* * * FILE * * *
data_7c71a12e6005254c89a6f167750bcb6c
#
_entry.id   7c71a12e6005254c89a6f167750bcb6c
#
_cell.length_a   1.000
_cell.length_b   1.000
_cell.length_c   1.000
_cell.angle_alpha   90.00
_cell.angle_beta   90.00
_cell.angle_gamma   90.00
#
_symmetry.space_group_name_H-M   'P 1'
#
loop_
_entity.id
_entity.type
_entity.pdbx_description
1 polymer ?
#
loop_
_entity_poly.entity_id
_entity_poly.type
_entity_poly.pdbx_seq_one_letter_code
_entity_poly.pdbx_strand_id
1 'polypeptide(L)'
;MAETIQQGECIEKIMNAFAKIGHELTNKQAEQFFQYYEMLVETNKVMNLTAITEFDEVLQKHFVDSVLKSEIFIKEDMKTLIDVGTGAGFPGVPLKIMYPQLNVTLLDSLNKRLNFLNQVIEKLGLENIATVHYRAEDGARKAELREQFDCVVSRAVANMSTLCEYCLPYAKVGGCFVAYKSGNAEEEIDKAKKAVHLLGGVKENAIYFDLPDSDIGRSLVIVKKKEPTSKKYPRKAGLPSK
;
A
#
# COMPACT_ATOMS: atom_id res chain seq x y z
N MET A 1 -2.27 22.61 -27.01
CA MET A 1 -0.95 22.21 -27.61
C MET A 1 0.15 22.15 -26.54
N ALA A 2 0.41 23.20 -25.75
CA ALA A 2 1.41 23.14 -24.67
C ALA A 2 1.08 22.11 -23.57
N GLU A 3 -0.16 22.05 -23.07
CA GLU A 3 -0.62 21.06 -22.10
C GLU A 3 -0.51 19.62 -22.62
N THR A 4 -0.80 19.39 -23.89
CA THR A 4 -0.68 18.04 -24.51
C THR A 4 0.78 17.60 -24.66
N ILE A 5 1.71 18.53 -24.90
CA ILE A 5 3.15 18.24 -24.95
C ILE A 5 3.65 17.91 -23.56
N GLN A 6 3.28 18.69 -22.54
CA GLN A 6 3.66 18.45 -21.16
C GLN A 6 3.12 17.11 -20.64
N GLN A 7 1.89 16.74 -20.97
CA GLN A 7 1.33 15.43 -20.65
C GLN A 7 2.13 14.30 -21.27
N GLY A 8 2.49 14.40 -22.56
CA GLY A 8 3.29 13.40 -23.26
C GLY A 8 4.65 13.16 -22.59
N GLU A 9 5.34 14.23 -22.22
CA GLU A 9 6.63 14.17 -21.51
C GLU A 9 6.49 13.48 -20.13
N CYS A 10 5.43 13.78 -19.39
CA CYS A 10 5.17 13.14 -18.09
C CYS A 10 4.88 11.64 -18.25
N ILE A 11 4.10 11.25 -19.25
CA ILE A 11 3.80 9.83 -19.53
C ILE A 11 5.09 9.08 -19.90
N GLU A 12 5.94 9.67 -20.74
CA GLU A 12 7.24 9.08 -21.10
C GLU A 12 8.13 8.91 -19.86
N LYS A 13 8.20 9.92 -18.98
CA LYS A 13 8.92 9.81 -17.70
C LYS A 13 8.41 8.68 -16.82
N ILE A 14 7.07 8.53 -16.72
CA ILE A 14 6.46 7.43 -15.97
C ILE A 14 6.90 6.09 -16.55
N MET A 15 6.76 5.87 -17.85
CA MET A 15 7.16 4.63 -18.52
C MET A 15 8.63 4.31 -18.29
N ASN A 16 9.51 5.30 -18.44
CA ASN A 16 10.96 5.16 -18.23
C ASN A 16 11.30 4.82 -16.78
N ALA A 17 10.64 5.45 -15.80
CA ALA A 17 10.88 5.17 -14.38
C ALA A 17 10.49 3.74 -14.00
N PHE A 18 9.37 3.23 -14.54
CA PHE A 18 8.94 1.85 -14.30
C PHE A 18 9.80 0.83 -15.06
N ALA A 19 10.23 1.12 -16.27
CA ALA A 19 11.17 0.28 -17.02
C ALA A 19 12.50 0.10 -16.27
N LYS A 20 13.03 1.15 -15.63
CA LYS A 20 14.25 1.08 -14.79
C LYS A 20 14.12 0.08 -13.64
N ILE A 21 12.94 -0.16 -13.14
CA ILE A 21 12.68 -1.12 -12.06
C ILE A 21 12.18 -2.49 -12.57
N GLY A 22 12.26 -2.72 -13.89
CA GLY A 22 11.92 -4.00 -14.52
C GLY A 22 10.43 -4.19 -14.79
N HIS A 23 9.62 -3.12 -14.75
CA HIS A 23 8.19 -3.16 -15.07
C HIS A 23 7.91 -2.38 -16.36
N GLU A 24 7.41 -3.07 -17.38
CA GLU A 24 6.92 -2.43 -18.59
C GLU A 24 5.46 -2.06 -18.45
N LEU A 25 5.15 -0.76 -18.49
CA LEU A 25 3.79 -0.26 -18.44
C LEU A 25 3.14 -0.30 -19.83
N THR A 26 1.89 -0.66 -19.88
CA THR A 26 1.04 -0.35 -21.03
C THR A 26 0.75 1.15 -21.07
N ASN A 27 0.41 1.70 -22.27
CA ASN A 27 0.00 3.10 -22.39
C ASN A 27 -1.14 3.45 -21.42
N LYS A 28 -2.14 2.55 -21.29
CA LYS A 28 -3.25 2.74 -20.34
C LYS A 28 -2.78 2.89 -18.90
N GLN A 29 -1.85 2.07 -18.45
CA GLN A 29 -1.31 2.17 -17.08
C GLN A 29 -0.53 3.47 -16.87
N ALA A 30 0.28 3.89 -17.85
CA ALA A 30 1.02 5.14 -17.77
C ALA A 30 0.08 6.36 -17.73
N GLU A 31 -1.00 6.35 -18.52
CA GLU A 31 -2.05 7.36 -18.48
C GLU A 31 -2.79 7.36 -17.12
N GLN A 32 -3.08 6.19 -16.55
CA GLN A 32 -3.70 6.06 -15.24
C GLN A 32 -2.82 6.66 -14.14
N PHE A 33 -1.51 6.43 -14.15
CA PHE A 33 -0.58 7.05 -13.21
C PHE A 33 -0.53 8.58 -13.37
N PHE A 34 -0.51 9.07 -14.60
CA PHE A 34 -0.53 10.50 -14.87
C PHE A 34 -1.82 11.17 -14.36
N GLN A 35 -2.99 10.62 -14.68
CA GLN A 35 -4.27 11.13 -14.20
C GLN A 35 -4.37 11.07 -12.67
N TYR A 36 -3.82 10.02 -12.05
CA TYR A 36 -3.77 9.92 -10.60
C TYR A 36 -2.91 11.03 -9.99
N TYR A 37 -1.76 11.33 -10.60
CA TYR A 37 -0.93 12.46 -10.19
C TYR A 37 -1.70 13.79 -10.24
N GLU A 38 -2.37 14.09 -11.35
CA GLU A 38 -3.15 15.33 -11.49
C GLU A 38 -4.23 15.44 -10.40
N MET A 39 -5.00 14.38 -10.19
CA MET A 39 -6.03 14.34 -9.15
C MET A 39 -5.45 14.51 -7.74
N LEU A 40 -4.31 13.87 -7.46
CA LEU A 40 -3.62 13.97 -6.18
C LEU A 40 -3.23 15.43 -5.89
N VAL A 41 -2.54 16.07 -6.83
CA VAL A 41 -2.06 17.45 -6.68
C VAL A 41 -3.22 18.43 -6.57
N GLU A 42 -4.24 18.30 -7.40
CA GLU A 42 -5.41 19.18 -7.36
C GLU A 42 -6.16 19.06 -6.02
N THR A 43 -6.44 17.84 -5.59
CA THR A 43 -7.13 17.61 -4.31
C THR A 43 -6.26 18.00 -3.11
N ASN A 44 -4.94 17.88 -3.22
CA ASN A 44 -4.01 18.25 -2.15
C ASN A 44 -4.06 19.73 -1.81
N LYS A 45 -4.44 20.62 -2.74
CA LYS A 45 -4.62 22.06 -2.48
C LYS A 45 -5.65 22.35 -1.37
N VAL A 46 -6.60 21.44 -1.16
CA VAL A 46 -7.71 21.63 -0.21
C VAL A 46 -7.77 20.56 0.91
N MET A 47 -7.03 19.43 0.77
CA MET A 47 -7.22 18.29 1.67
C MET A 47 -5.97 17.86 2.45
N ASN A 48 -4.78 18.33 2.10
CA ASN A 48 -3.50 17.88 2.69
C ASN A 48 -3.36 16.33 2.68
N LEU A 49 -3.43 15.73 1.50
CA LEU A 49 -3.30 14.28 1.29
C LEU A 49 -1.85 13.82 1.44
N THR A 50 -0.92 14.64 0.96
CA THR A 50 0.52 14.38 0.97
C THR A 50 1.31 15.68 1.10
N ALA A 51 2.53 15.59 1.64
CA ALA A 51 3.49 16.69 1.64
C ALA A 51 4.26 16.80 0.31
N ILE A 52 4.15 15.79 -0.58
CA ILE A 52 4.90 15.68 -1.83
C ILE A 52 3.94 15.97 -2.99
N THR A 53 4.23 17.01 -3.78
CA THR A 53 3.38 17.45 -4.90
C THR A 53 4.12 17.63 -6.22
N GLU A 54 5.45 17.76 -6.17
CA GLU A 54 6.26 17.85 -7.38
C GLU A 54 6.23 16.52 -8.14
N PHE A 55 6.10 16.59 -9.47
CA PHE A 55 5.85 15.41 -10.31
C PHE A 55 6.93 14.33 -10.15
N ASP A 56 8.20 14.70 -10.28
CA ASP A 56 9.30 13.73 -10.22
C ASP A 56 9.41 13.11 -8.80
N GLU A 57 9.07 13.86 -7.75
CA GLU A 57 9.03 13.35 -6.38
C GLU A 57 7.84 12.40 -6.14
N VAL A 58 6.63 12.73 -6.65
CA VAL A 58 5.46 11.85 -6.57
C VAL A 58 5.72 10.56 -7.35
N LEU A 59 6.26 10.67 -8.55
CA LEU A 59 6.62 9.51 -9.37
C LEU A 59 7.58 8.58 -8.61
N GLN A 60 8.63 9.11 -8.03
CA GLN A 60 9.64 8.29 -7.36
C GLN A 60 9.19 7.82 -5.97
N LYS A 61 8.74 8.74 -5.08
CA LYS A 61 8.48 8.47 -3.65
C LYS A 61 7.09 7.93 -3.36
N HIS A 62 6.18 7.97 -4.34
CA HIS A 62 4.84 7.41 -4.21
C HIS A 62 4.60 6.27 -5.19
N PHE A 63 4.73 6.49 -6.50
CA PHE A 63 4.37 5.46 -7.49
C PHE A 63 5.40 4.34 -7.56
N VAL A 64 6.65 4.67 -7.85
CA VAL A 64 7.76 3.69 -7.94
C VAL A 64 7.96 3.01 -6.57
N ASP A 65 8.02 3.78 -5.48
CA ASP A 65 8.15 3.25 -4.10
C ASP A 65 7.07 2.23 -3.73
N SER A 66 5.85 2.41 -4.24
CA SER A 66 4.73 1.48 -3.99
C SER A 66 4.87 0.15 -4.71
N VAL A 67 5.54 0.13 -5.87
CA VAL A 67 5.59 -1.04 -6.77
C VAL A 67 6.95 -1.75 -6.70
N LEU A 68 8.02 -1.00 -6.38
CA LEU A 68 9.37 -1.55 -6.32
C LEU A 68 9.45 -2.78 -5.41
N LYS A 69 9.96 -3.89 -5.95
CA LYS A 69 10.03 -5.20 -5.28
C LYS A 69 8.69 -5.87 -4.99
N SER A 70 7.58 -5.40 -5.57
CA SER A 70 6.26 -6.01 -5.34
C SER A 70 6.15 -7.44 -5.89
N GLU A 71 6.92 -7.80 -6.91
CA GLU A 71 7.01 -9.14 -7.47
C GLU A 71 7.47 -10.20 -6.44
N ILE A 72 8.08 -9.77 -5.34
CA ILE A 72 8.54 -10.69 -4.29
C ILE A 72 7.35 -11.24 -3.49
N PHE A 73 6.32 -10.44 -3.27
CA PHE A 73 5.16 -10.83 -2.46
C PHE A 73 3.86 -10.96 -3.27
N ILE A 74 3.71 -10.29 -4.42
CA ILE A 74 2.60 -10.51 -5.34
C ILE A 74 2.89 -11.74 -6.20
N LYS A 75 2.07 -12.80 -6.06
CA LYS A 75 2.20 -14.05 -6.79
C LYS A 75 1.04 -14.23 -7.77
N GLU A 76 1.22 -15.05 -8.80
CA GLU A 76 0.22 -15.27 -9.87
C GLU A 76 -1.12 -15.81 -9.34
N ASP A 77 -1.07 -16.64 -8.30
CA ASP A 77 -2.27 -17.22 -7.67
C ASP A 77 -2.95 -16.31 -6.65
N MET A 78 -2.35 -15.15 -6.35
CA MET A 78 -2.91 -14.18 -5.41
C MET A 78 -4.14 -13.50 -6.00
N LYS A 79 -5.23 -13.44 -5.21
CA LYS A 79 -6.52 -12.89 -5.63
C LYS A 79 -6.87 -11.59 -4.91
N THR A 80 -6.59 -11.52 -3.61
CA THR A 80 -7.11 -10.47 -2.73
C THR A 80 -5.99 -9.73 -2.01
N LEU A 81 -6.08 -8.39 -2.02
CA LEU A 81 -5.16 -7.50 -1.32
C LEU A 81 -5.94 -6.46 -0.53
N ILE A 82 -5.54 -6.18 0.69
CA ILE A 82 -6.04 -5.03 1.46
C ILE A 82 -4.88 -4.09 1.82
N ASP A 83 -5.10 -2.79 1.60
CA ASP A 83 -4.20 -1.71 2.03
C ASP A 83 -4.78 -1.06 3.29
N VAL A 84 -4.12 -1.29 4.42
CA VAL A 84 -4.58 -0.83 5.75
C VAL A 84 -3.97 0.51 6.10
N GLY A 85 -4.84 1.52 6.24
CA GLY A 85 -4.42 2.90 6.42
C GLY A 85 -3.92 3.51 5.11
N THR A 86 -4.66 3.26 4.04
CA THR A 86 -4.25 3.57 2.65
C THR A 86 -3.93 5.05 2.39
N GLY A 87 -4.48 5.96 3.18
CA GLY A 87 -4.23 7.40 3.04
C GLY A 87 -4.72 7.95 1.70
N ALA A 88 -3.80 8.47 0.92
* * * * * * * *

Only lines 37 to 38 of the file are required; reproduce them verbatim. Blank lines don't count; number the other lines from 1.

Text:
N GLU A 3 -0.16 22.05 -23.07
CA GLU A 3 -0.62 21.06 -22.10